Page:Folk-lore - A Quarterly Review. Volume 22, 1911.djvu/108

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82 Correspondeiice.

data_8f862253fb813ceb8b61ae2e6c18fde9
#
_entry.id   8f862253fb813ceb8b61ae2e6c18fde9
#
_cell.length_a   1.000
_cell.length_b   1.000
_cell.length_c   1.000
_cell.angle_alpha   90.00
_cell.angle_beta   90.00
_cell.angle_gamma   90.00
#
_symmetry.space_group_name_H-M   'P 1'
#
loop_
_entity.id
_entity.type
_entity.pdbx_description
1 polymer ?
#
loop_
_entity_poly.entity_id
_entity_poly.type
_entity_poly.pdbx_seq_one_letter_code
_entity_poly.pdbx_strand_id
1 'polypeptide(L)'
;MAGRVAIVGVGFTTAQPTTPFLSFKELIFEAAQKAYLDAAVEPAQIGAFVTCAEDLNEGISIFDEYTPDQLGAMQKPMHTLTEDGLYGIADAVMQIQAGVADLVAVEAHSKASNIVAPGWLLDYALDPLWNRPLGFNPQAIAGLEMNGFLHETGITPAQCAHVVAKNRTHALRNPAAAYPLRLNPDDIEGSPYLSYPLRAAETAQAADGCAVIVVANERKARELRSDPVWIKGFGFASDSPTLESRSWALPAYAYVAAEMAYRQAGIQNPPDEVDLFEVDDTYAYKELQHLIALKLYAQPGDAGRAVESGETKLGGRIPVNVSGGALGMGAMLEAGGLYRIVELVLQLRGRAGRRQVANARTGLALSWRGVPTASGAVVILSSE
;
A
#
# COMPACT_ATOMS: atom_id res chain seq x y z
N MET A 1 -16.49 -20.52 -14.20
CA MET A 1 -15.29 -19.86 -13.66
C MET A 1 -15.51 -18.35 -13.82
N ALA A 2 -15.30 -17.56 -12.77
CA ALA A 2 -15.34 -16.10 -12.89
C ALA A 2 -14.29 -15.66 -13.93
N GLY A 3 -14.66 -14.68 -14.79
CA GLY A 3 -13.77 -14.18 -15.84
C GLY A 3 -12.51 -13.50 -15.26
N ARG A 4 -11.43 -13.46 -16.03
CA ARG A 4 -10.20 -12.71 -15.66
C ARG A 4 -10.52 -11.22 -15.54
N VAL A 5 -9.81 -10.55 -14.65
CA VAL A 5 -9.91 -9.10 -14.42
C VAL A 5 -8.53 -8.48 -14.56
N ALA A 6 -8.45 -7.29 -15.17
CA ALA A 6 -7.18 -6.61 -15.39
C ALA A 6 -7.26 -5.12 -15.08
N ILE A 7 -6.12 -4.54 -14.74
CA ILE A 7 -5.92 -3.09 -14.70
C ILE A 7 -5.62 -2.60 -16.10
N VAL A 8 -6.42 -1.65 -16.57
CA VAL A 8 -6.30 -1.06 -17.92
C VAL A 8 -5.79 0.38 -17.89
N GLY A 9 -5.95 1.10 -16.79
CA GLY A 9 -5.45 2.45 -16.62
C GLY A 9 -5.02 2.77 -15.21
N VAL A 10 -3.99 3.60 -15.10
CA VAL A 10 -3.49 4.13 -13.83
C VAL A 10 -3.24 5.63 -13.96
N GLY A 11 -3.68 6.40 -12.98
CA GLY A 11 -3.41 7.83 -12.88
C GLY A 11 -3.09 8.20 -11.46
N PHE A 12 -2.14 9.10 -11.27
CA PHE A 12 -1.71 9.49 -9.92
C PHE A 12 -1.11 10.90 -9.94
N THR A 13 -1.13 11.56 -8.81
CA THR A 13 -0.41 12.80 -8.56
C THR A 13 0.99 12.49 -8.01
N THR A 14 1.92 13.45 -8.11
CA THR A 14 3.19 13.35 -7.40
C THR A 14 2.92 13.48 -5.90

ceremony in question. Considering that certain other totemic ceremonies, like those which are performed for the purpose of making rain, are obviously based on the principle of homoeopathic magic, it is quite possible that the same principle underlies the partaking of the totem. I could quote cases from Morocco in which a ceremonial meal is an act of homoeopathic magic supposed to increase the supply of food. Dr. Frazer is inclined to believe, I think on insufficient grounds, that savages originally ate their totems freely and habitually, and that they did so from a wish to identify themselves either with their totem or with their kinsfolk, between whom indeed they "did not clearly distinguish." This is an echo of the old doctrine that in early society each member of the kin testifies and renews his union with the rest by taking part in the sacramental meal. The assertion that a savage did not clearly distinguish between his totem and his kinsfolk is certainly not supported by the customs of existing totemists, even of the lowest type, who treat their totemic animals and their human relatives in very different manners, (cf. Spencer and Gillen, Native Tribes of Cefitral Australia^ p. 207); nor is Dr. Frazer's description of the tendency of totemism to strengthen the social ties altogether justified by known facts. He repeats his old statement that the totemic tie is sometimes deemed more binding than that of blood. But, when the totemic group is identical with a social unit based on a common descent, either through the father or through the mother, how can we decide whether the strength of the tie which unites its members is due to the common totem or to the common descent? Among the Arunta and some other Central Australian tribes we have an opportunity of studying the social influence of totemism apart from that of clanship, and what do we find ? " In these tribes," say Messrs. Spencer and Gillen, " there is no such thing as the members of one totem being bound together in such a way that they must combine to fight on behalf of a member of the totem to which they belong. . . . The men who assist him are his brothers, blood and tribal, the sons of his mother's brothers, blood and tribal. That is, if he be a Panunga man he will have the assistance of the Panunga and Ungalla men of his locality, while if it comes to a general fight he will have the help of the whole of his local group. ... It is only indeed during the performance of